Applicants are not required to meet each criterion for funding. Successful applicants will appeal to some combination of the criteria. Greater weight may be placed one or more criterion. Other factors including but not limited to the completeness of the application will be considered.

Throughout the year, at various locations throughout the Commonwealth, we provide a series of Info Sessions and Grant Application Workshops. Click here for upcoming events.

For additional assistance, please contact our team at [email protected]

Please follow us on Twitter @MassWTFP


Workforce Training Fund
Commonwealth Corporation
33 Harrison Ave, 3rd Floor
Boston, MA 02111

When will I receive grant funds?

Training Grants: If a grant is approved, the company will work with WTFP staff to prepare and execute a grant contract. In most cases, the completion of the contracting process prompts the first cash advance of 25% of the total grant award, which the company will receive by check. After the initial cash advance has been spent and the associated training has been completed, the company will submit a report of expenses paid to-date which, once approved, will prompt the release of the next 25% of the grant award. Subsequently, the company may repeat this process in order to receive the third payment of 25%. The final payment is not an advance to the grantee, but a reimbursement for the final grant-funded expenses at the end of the grant. The final payment will be held until all activity has been completed and final reports have been completed.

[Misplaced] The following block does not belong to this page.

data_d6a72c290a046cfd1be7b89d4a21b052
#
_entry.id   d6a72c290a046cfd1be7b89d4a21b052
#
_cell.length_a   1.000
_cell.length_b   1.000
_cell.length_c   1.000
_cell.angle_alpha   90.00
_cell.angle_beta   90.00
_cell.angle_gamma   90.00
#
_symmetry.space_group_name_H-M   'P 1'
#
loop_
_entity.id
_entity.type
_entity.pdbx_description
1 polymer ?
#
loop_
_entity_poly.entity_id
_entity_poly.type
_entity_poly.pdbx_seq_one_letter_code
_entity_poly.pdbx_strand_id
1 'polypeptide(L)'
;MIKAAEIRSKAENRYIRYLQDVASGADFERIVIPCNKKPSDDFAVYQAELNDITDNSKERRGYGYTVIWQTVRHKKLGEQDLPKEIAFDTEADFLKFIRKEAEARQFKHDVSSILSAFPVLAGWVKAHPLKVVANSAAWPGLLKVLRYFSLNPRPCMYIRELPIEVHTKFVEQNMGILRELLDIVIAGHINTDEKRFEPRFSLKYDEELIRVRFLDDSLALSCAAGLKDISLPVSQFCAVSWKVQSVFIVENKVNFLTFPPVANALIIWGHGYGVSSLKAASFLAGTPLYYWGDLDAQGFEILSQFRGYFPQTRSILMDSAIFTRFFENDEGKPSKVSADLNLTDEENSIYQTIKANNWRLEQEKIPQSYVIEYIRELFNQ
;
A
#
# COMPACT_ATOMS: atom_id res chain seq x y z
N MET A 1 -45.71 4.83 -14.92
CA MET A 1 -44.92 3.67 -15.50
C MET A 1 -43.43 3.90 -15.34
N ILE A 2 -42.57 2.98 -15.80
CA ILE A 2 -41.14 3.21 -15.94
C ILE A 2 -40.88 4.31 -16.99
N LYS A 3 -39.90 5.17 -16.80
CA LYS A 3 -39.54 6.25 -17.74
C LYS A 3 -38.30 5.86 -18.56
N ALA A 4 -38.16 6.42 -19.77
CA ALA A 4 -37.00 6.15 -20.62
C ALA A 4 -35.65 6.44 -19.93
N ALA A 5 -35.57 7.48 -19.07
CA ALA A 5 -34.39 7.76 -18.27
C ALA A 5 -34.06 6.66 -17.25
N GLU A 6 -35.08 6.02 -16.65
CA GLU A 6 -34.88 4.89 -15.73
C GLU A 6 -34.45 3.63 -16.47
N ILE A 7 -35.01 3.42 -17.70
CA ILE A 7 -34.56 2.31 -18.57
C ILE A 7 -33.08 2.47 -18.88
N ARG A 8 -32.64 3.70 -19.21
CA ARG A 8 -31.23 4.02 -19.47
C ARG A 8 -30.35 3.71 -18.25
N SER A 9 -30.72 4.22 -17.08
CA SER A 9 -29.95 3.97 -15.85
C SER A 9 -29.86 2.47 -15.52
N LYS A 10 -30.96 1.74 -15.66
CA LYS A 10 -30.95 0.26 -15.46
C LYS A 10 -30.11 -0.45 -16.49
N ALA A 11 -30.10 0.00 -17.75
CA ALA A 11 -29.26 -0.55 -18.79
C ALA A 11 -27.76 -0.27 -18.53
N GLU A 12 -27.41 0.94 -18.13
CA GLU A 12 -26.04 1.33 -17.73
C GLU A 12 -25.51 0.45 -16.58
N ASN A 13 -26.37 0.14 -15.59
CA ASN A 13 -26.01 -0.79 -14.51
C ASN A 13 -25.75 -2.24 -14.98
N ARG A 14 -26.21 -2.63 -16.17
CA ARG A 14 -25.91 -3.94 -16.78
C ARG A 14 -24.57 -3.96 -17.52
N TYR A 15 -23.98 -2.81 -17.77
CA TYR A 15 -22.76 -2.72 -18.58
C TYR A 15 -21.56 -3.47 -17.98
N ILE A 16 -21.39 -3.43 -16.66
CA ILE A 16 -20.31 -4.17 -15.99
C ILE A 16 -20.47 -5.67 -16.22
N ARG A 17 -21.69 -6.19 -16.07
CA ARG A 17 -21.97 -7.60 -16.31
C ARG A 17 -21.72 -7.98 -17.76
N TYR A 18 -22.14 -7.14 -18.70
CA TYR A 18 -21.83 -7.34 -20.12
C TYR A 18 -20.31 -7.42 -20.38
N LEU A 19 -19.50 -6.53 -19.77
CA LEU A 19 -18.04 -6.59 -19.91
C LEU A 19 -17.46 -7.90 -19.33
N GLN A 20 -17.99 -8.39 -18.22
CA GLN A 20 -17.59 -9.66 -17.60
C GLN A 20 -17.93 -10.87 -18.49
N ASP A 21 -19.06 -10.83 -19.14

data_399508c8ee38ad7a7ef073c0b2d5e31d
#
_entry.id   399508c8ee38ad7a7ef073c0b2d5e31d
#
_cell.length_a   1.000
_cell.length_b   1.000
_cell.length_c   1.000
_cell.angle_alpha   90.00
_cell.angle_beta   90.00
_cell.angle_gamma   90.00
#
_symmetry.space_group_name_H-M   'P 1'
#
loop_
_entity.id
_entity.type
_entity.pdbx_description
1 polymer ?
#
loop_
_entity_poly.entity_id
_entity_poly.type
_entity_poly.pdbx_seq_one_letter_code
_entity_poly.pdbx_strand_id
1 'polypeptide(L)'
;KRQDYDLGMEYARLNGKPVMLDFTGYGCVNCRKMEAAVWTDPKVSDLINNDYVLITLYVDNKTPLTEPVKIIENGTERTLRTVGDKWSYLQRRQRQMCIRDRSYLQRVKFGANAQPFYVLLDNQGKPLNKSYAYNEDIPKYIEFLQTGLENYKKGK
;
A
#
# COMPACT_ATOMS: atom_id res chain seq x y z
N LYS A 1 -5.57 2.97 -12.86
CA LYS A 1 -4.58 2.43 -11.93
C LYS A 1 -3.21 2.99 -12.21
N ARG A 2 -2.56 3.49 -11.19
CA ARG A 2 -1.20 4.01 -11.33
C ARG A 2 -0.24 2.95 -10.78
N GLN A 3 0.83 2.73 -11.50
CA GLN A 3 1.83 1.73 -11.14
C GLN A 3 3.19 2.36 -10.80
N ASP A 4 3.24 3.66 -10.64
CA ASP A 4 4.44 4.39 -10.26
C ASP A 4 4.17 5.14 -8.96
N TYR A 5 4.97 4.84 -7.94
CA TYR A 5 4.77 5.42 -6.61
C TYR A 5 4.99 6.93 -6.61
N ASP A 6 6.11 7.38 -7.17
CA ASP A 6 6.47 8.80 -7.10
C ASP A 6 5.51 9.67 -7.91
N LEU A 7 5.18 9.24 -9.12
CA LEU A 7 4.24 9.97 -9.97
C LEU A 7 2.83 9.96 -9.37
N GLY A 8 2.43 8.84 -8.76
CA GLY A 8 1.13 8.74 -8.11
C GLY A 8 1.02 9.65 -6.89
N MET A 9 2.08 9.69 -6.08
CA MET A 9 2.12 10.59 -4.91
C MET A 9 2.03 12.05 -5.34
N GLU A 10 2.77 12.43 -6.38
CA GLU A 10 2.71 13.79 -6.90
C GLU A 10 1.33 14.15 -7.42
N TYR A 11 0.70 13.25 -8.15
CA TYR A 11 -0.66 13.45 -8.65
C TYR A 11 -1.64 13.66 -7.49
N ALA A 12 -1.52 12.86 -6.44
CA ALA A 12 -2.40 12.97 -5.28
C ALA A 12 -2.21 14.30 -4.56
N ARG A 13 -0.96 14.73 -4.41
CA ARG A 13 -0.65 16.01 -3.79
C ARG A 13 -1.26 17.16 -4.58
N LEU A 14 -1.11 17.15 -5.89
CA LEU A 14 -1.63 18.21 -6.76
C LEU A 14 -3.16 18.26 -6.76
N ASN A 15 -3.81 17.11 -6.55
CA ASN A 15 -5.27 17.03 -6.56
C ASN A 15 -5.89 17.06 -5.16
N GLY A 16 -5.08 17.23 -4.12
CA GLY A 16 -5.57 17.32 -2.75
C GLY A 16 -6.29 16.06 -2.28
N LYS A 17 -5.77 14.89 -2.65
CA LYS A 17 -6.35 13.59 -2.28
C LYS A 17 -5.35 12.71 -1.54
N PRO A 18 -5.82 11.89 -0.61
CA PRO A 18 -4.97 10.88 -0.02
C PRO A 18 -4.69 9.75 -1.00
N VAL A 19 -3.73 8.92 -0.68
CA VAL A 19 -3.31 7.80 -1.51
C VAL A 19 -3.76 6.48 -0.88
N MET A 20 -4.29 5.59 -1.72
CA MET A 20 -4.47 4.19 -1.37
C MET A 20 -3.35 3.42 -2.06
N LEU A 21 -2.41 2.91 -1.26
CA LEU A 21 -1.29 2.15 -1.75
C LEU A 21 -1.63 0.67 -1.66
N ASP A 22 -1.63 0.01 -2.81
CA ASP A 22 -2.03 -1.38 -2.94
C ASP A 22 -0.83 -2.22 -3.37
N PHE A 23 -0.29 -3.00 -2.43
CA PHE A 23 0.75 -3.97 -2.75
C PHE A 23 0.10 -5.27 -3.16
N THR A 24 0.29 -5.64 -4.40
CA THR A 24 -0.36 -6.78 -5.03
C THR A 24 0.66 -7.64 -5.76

When can I actually start my training program?

You should not begin any grant-funded training prior to executing a contract. Any expenses that pre-date the contract period will not be covered under a grant. Contracts will not be retroactively issued. Only after a grantee has executed a contract may training begin.

What additional paperwork is required once a grant is underway?

In addition to fiscal reporting, grantees will complete a grant activity report each quarter indicating what training took place during the quarter. At the conclusion of the grant, grantees will complete a final report that reports actual performance compared to contract goals.

Applicants will be informed in writing of the reasons their application was not approved and may reapply at any time. Companies that have applied unsuccessfully may receive application assistance services from Commonwealth Corporation. Application assistance includes one-on-one guidance, from experts at no cost to your company.

There may be tax implications for receipt of a Workforce Training Fund grant. Grantees are encouraged to discuss these implications with their tax advisors.

Impact Numbers

Trainees Served in FY 2021
0 K+
Businesses Supported in FY 2021
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Commonwealth Corporation is a quasi-public agency that was established in 1996 under the Executive Office of Labor and Workforce Development.